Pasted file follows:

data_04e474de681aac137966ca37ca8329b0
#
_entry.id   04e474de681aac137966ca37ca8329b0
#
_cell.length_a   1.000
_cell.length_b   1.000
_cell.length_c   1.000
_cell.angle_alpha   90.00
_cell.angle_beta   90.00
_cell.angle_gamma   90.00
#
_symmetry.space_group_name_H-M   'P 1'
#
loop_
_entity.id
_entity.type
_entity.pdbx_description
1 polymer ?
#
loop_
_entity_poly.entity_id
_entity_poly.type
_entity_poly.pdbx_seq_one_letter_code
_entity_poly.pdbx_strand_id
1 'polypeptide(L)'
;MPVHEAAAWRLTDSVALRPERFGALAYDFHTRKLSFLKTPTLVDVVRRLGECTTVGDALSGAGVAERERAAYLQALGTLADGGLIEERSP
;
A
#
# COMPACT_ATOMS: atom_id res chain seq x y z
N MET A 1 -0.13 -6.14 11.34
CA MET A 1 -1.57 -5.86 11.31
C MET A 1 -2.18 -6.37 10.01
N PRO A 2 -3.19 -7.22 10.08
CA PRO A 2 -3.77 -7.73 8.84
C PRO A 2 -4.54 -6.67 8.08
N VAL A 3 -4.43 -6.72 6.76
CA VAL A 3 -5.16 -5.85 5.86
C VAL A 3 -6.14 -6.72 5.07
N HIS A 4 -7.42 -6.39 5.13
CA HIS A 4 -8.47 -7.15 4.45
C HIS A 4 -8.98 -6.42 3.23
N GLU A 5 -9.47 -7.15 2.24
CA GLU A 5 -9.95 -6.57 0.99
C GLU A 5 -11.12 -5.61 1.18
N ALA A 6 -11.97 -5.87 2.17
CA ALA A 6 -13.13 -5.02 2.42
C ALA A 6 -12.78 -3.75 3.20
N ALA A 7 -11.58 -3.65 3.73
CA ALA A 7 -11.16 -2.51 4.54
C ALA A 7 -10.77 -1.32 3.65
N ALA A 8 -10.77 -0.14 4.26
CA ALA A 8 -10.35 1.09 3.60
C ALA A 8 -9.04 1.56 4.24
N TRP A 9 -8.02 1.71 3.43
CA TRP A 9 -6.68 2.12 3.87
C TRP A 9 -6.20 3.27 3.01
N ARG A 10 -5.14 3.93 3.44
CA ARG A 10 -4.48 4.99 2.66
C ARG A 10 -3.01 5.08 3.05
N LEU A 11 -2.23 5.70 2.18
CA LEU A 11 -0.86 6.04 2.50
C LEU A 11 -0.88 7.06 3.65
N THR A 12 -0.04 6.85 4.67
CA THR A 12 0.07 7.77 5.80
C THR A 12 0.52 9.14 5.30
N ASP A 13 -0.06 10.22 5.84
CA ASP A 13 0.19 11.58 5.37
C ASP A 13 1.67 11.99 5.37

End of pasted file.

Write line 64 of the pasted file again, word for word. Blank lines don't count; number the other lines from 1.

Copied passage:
N THR A 12 -0.04 6.85 4.67